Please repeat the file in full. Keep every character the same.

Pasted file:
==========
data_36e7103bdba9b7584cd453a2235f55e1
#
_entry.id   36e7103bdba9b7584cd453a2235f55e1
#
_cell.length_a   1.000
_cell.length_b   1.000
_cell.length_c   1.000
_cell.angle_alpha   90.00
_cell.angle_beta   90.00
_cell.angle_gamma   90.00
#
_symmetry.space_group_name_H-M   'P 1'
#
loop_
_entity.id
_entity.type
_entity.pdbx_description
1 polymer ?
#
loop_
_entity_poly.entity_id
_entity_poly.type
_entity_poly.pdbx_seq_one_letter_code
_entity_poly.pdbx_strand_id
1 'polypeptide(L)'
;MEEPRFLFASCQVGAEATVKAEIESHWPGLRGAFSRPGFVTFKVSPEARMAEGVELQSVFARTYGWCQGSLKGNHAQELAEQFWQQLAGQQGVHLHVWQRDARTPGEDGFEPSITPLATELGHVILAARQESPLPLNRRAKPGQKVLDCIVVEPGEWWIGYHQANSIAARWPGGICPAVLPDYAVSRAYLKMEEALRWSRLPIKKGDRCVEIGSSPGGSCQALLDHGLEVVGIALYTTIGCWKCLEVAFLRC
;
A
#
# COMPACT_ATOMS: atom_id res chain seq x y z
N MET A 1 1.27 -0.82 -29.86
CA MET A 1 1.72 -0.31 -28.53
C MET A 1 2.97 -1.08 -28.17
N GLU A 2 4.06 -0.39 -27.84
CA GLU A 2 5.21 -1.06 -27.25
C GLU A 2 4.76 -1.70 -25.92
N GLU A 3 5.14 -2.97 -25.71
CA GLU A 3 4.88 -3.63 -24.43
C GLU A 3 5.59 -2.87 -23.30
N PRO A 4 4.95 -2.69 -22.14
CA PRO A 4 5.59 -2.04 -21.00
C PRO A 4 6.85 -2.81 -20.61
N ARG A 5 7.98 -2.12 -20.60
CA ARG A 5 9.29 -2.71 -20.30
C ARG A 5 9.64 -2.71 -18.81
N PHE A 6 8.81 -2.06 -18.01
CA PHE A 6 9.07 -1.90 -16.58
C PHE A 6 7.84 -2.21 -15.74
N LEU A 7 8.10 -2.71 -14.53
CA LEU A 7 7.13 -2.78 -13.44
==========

data_36e7103bdba9b7584cd453a2235f55e1
#
_entry.id   36e7103bdba9b7584cd453a2235f55e1
#
_cell.length_a   1.000
_cell.length_b   1.000
_cell.length_c   1.000
_cell.angle_alpha   90.00
_cell.angle_beta   90.00
_cell.angle_gamma   90.00
#
_symmetry.space_group_name_H-M   'P 1'
#
loop_
_entity.id
_entity.type
_entity.pdbx_description
1 polymer ?
#
loop_
_entity_poly.entity_id
_entity_poly.type
_entity_poly.pdbx_seq_one_letter_code
_entity_poly.pdbx_strand_id
1 'polypeptide(L)'
;MEEPRFLFASCQVGAEATVKAEIESHWPGLRGAFSRPGFVTFKVSPEARMAEGVELQSVFARTYGWCQGSLKGNHAQELAEQFWQQLAGQQGVHLHVWQRDARTPGEDGFEPSITPLATELGHVILAARQESPLPLNRRAKPGQKVLDCIVVEPGEWWIGYHQANSIAARWPGGICPAVLPDYAVSRAYLKMEEALRWSRLPIKKGDRCVEIGSSPGGSCQALLDHGLEVVGIALYTTIGCWKCLEVAFLRC
;
A
#
# COMPACT_ATOMS: atom_id res chain seq x y z
N MET A 1 1.27 -0.82 -29.86
CA MET A 1 1.72 -0.31 -28.53
C MET A 1 2.97 -1.08 -28.17
N GLU A 2 4.06 -0.39 -27.84
CA GLU A 2 5.21 -1.06 -27.25
C GLU A 2 4.76 -1.70 -25.92
N GLU A 3 5.14 -2.97 -25.71
CA GLU A 3 4.88 -3.63 -24.43
C GLU A 3 5.59 -2.87 -23.30
N PRO A 4 4.95 -2.69 -22.14
CA PRO A 4 5.59 -2.04 -21.00
C PRO A 4 6.85 -2.81 -20.61
N ARG A 5 7.98 -2.12 -20.60
CA ARG A 5 9.29 -2.71 -20.30
C ARG A 5 9.64 -2.71 -18.81
N PHE A 6 8.81 -2.06 -18.01
CA PHE A 6 9.07 -1.90 -16.58
C PHE A 6 7.84 -2.21 -15.74
N LEU A 7 8.10 -2.71 -14.53
CA LEU A 7 7.13 -2.78 -13.44